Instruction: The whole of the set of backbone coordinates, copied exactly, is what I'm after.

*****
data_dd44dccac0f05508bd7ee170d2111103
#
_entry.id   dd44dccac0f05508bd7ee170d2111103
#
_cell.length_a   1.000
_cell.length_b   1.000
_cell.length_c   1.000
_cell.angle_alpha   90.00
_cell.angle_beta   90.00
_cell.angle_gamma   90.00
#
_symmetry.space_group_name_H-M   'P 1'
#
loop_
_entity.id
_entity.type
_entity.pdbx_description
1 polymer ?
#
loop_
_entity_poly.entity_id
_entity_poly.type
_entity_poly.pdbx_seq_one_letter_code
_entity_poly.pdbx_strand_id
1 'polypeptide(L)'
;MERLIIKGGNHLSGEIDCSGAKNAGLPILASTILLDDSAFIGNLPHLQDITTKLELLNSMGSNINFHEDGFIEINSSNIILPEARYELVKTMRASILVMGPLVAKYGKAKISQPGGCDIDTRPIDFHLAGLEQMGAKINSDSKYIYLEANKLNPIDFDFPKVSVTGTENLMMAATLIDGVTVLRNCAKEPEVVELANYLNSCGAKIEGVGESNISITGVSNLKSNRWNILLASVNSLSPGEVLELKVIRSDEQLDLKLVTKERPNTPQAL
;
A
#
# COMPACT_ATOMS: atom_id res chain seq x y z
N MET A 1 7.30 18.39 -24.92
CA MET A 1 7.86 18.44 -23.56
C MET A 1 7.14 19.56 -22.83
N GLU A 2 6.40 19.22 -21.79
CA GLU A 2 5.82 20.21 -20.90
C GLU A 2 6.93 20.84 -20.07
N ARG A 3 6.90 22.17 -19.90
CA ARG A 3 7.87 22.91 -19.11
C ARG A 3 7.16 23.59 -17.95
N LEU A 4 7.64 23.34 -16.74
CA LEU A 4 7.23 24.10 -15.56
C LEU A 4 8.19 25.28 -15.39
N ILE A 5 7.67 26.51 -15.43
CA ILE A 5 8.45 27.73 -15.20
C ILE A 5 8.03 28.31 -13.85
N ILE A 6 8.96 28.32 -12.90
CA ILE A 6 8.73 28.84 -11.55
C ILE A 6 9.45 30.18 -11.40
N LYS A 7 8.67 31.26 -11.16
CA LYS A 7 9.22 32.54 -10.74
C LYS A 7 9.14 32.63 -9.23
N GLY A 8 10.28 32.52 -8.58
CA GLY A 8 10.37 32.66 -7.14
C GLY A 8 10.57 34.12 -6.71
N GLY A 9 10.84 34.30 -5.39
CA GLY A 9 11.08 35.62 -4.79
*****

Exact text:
data_dd44dccac0f05508bd7ee170d2111103
#
_entry.id   dd44dccac0f05508bd7ee170d2111103
#
_cell.length_a   1.000
_cell.length_b   1.000
_cell.length_c   1.000
_cell.angle_alpha   90.00
_cell.angle_beta   90.00
_cell.angle_gamma   90.00
#
_symmetry.space_group_name_H-M   'P 1'
#
loop_
_entity.id
_entity.type
_entity.pdbx_description
1 polymer ?
#
loop_
_entity_poly.entity_id
_entity_poly.type
_entity_poly.pdbx_seq_one_letter_code
_entity_poly.pdbx_strand_id
1 'polypeptide(L)'
;MERLIIKGGNHLSGEIDCSGAKNAGLPILASTILLDDSAFIGNLPHLQDITTKLELLNSMGSNINFHEDGFIEINSSNIILPEARYELVKTMRASILVMGPLVAKYGKAKISQPGGCDIDTRPIDFHLAGLEQMGAKINSDSKYIYLEANKLNPIDFDFPKVSVTGTENLMMAATLIDGVTVLRNCAKEPEVVELANYLNSCGAKIEGVGESNISITGVSNLKSNRWNILLASVNSLSPGEVLELKVIRSDEQLDLKLVTKERPNTPQAL
;
A
#
# COMPACT_ATOMS: atom_id res chain seq x y z
N MET A 1 7.30 18.39 -24.92
CA MET A 1 7.86 18.44 -23.56
C MET A 1 7.14 19.56 -22.83
N GLU A 2 6.40 19.22 -21.79
CA GLU A 2 5.82 20.21 -20.90
C GLU A 2 6.93 20.84 -20.07
N ARG A 3 6.90 22.17 -19.90
CA ARG A 3 7.87 22.91 -19.11
C ARG A 3 7.16 23.59 -17.95
N LEU A 4 7.64 23.34 -16.74
CA LEU A 4 7.23 24.10 -15.56
C LEU A 4 8.19 25.28 -15.39
N ILE A 5 7.67 26.51 -15.43
CA ILE A 5 8.45 27.73 -15.20
C ILE A 5 8.03 28.31 -13.85
N ILE A 6 8.96 28.32 -12.90
CA ILE A 6 8.73 28.84 -11.55
C ILE A 6 9.45 30.18 -11.40
N LYS A 7 8.67 31.26 -11.16
CA LYS A 7 9.22 32.54 -10.74
C LYS A 7 9.14 32.63 -9.23
N GLY A 8 10.28 32.52 -8.58
CA GLY A 8 10.37 32.66 -7.14
C GLY A 8 10.57 34.12 -6.71
N GLY A 9 10.84 34.30 -5.39
CA GLY A 9 11.08 35.62 -4.79